From Tanzania P. J. moves on to Hong Kong, where he finds “the best contemporary example of laissez-faire….The British colonial government turned Hong Kong into an economic miracle by doing nothing.”

You could do worse than to take a semester-long course on political economy where the texts are Eat the Rich and Parliament of Whores. So, bookstore owners, leave them in the Humorous Writing section for sure, but also put copies in the Economics, Politics, and Current Affairs sections.

Still time to buy them for Christmas and educate all your family and friends while they think they’re just being entertained!

Young Man Control

Instead of directing their energies on gun control, P. J. O’Rourke says liberals might want to focus on the real source of violence in our society and propose some “Young Man Controls,” such as longer young man waiting periods and young man registration. Not a ban, but common sense young man controls.  

Hey, there’s already some movement in that direction—in the crucial pre-young man phase.

For Cato work on gun control, go here.

Holiday Gift Recommendations

I decided last year to give a young colleague a post-graduate course in political science and economics — P. J. O’Rourke’s books Parliament of Whores and Eat the Rich. So I went to my local Barnes & Noble to search for them. Not in Current Affairs. Not in Economics. No separate section called Politics. I decided to try Borders. But first — to avoid yet more driving around — I went online to see if my local Borders stores had them in stock. Sure enough, they did, in a couple of stores just blocks from the Cato Institute. Checking to see where in the store I would find them, I discovered that they would both be shelved under “Humor–Humorous Writing.” Oh, right, I thought, they’re not books on economics or current affairs, they’re humor.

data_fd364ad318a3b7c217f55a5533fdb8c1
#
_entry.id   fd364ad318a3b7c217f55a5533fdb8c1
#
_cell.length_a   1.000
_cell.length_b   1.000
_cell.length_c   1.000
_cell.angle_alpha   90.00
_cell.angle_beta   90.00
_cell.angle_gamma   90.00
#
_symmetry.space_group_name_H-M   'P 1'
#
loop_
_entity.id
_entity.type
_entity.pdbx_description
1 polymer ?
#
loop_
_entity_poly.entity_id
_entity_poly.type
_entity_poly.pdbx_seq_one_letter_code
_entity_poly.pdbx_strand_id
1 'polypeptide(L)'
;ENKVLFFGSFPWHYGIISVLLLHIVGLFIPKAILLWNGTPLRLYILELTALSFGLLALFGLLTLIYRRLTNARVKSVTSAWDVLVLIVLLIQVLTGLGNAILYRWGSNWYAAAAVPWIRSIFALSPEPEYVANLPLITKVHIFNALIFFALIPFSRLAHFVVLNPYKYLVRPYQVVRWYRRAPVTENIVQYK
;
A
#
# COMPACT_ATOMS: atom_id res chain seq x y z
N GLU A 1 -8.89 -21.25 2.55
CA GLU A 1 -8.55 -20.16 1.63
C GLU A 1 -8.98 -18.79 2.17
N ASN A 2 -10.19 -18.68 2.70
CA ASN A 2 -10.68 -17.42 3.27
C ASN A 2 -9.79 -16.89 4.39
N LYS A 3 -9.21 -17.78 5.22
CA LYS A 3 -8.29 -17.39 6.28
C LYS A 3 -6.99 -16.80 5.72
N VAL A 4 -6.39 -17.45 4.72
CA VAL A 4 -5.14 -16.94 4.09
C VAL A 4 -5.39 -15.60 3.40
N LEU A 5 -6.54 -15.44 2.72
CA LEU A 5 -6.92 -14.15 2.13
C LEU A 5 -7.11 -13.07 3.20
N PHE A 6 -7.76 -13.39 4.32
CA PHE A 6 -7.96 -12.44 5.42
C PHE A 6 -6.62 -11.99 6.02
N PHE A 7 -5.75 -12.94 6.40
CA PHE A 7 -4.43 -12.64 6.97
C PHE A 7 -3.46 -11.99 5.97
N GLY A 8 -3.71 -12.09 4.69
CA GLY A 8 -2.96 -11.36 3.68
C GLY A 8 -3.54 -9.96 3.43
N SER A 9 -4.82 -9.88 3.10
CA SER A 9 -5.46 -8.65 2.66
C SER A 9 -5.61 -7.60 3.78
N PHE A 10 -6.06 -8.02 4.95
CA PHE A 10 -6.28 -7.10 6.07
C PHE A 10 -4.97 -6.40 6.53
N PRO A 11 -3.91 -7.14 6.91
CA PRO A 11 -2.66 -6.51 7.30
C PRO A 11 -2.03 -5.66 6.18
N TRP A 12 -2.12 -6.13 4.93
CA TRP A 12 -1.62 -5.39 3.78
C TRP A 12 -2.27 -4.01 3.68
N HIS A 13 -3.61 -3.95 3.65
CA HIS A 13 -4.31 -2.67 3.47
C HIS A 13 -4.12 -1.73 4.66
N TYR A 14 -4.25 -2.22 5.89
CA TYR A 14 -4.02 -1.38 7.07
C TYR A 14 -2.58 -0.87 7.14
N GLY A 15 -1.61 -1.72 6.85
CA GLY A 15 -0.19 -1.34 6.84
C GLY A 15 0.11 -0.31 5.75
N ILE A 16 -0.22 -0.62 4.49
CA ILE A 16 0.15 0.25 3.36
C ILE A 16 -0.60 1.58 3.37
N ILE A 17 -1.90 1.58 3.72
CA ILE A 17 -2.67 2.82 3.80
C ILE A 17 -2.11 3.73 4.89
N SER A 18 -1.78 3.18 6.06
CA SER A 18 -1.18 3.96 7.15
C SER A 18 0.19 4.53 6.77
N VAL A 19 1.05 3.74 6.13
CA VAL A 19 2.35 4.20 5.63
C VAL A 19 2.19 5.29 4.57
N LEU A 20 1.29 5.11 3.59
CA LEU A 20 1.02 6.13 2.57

Yes, P.J. is one of the funniest writers around. But what people often miss when they talk about his humor is what a good reporter and what an insightful analyst he is. Parliament of Whores is a very funny book, but it’s also a very perceptive analysis of politics in a late 20th century democracy. And if you read Eat the Rich, you’ll learn more about how countries get rich – and why they don’t – than in a whole year of econ at most colleges. In fact, I’ve decided that the best answer to the question “What’s the best book to start learning economics?” is Eat the Rich.

On page 1, P. J. starts with the right question: “Why do some places prosper and thrive while others just suck?” Supply-and-demand curves are all well and good, but what we really want to know is how not to be mired in poverty. He writes that he tried returning to his college economics texts but quickly remembered why he hated them at the time–though he does attempt, for instance, to explain comparative advantage in terms of John Grisham and Courtney Love. Instead he decided to visit economically successful and unsuccessful societies and try to figure out what makes them work or not work. So he headed off to Sweden, Hong Kong, Albania, Cuba, Tanzania, Russia, China, and Wall Street.